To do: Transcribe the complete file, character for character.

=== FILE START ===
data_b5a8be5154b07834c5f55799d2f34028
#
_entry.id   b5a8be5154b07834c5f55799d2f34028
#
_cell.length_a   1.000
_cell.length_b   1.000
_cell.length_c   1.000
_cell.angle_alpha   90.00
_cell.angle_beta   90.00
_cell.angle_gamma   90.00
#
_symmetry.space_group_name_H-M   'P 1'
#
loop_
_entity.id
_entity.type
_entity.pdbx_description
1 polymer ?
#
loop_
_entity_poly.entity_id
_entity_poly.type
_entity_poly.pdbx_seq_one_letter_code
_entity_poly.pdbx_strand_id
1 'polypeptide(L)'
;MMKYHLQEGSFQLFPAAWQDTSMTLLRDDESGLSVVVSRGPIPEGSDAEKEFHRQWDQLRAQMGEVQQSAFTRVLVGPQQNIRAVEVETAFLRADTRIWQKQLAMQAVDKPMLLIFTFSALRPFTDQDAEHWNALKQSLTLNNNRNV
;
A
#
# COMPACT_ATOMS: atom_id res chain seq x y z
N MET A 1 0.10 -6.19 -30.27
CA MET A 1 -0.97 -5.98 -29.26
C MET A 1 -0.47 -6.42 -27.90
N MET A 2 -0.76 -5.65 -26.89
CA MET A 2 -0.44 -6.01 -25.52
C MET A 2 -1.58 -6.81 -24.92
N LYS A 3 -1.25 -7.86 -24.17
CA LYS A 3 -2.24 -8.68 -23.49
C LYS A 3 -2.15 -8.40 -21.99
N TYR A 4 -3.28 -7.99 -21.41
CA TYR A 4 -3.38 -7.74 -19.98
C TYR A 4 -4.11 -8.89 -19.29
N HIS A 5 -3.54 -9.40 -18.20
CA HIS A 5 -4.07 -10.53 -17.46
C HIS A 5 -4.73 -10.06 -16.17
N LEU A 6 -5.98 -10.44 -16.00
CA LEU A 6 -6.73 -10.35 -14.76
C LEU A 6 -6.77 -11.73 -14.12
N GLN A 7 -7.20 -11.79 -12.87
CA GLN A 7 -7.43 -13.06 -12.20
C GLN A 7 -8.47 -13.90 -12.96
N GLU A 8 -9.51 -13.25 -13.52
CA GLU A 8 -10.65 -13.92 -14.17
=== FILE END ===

data_b5a8be5154b07834c5f55799d2f34028
#
_entry.id   b5a8be5154b07834c5f55799d2f34028
#
_cell.length_a   1.000
_cell.length_b   1.000
_cell.length_c   1.000
_cell.angle_alpha   90.00
_cell.angle_beta   90.00
_cell.angle_gamma   90.00
#
_symmetry.space_group_name_H-M   'P 1'
#
loop_
_entity.id
_entity.type
_entity.pdbx_description
1 polymer ?
#
loop_
_entity_poly.entity_id
_entity_poly.type
_entity_poly.pdbx_seq_one_letter_code
_entity_poly.pdbx_strand_id
1 'polypeptide(L)'
;MMKYHLQEGSFQLFPAAWQDTSMTLLRDDESGLSVVVSRGPIPEGSDAEKEFHRQWDQLRAQMGEVQQSAFTRVLVGPQQNIRAVEVETAFLRADTRIWQKQLAMQAVDKPMLLIFTFSALRPFTDQDAEHWNALKQSLTLNNNRNV
;
A
#
# COMPACT_ATOMS: atom_id res chain seq x y z
N MET A 1 0.10 -6.19 -30.27
CA MET A 1 -0.97 -5.98 -29.26
C MET A 1 -0.47 -6.42 -27.90
N MET A 2 -0.76 -5.65 -26.89
CA MET A 2 -0.44 -6.01 -25.52
C MET A 2 -1.58 -6.81 -24.92
N LYS A 3 -1.25 -7.86 -24.17
CA LYS A 3 -2.24 -8.68 -23.49
C LYS A 3 -2.15 -8.40 -21.99
N TYR A 4 -3.28 -7.99 -21.41
CA TYR A 4 -3.38 -7.74 -19.98
C TYR A 4 -4.11 -8.89 -19.29
N HIS A 5 -3.54 -9.40 -18.20
CA HIS A 5 -4.07 -10.53 -17.46
C HIS A 5 -4.73 -10.06 -16.17
N LEU A 6 -5.98 -10.44 -16.00
CA LEU A 6 -6.73 -10.35 -14.76
C LEU A 6 -6.77 -11.73 -14.12
N GLN A 7 -7.20 -11.79 -12.87
CA GLN A 7 -7.43 -13.06 -12.20
C GLN A 7 -8.47 -13.90 -12.96
N GLU A 8 -9.51 -13.25 -13.52
CA GLU A 8 -10.65 -13.92 -14.17